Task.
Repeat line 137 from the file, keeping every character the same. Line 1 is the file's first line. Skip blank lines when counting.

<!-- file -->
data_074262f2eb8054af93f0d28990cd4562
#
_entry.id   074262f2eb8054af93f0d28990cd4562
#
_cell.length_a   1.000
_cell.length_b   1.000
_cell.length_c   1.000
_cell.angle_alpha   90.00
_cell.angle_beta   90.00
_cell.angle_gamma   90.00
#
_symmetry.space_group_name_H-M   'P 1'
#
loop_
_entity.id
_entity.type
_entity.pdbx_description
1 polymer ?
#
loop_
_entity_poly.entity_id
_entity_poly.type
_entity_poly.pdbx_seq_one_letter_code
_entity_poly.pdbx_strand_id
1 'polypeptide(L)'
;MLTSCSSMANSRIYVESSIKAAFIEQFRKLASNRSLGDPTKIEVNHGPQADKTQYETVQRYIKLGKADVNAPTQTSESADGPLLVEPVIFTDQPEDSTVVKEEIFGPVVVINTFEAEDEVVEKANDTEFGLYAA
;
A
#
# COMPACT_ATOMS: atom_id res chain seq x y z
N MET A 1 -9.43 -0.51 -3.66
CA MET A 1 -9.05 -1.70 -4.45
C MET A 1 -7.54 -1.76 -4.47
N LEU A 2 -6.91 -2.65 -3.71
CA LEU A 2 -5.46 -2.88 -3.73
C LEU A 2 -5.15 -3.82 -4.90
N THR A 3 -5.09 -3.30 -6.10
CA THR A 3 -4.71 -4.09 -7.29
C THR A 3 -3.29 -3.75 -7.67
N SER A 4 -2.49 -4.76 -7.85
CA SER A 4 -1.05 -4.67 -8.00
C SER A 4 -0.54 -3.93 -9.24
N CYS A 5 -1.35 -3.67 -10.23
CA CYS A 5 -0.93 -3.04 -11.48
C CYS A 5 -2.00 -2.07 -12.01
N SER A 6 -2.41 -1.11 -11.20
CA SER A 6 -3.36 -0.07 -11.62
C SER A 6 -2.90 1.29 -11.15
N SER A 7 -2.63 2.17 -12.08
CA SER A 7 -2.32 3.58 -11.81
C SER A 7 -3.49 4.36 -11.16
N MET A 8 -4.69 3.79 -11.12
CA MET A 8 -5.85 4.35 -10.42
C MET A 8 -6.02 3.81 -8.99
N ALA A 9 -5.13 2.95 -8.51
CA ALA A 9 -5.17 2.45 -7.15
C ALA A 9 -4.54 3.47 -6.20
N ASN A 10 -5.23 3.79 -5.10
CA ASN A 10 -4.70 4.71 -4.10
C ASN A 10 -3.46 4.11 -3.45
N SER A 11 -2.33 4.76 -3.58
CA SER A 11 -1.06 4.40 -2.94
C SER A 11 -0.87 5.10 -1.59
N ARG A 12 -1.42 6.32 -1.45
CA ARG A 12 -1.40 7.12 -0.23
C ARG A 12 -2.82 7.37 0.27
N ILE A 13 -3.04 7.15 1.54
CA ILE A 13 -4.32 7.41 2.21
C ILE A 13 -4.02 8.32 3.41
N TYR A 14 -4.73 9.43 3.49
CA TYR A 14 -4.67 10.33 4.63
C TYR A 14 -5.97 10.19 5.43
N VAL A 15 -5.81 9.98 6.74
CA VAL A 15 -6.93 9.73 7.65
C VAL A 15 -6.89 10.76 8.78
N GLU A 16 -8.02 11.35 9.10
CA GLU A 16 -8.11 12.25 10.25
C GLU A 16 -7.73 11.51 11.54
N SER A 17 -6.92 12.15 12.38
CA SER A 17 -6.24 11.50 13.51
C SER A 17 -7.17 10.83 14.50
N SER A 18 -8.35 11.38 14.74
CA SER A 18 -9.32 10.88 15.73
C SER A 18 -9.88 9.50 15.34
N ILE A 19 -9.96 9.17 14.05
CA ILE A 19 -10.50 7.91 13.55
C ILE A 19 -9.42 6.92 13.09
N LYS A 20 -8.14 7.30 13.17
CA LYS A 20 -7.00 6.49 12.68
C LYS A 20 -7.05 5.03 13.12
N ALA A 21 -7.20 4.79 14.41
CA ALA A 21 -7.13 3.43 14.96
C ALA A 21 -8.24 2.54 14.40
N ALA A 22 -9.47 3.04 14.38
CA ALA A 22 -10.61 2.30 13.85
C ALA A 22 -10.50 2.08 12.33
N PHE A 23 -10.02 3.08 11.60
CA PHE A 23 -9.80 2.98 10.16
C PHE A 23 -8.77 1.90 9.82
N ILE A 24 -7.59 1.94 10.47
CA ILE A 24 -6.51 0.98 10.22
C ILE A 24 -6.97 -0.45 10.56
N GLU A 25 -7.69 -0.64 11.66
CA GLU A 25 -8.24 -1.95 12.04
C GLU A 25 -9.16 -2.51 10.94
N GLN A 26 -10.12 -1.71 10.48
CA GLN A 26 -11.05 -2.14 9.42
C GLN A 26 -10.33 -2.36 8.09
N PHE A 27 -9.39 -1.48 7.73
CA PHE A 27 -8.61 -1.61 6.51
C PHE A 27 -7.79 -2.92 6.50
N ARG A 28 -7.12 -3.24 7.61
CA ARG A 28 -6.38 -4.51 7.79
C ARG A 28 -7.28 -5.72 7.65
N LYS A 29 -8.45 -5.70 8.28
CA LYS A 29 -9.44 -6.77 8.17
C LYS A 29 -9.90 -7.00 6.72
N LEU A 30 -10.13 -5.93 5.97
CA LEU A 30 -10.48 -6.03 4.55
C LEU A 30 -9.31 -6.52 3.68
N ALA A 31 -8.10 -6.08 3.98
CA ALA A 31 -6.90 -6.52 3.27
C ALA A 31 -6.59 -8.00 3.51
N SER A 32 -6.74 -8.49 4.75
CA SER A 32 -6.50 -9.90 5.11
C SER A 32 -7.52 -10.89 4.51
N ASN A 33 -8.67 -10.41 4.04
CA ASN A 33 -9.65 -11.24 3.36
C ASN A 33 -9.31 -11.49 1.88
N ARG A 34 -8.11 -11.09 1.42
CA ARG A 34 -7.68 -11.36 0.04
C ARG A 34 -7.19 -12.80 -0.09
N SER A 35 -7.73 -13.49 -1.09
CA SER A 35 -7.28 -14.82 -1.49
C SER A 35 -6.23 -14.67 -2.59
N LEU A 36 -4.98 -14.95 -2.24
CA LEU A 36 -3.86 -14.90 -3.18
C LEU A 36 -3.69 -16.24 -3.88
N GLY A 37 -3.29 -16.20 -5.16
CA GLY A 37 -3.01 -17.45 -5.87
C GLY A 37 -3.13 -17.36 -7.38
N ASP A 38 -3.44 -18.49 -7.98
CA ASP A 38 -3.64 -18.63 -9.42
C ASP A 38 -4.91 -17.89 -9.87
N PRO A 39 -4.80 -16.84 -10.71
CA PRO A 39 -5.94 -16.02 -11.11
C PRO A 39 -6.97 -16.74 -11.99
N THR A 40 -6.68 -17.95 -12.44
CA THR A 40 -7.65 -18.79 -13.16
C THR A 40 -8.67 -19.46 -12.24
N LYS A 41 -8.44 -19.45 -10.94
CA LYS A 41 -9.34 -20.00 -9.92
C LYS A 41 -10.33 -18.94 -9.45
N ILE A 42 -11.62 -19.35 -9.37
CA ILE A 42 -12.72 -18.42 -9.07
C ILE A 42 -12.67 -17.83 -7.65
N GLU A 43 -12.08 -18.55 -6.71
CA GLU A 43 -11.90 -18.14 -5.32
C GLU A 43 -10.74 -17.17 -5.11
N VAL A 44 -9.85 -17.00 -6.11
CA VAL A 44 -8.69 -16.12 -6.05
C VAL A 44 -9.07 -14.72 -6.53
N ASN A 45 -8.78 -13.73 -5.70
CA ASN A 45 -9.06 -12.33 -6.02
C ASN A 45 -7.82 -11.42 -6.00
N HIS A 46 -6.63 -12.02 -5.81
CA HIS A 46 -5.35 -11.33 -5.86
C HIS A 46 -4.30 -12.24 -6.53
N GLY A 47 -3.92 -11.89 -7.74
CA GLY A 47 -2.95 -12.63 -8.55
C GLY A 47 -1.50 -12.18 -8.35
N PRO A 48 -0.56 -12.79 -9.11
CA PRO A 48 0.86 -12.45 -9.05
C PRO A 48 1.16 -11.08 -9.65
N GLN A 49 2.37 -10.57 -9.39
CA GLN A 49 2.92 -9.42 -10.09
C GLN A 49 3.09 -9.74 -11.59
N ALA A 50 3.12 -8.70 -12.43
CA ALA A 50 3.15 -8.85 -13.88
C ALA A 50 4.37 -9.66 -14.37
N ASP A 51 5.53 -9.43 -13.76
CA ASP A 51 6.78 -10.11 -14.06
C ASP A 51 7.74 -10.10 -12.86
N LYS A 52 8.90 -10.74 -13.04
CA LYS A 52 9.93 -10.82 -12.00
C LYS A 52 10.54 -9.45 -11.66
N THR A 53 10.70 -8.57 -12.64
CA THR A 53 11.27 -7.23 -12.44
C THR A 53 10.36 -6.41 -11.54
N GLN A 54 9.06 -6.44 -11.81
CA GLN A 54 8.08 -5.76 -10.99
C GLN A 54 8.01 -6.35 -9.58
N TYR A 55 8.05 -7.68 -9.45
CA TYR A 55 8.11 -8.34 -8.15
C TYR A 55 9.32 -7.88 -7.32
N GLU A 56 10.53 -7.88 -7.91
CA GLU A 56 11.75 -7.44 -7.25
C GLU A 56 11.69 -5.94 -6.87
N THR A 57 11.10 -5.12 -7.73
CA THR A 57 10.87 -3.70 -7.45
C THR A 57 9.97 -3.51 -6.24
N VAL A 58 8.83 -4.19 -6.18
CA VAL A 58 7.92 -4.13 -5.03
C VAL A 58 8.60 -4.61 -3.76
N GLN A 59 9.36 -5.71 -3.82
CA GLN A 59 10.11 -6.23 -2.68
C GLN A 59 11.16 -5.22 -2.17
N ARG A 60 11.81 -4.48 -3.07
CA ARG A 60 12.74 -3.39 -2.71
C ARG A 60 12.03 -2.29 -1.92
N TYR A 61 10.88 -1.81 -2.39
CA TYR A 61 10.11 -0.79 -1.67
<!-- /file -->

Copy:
CA LEU A 36 -3.86 -14.90 -3.18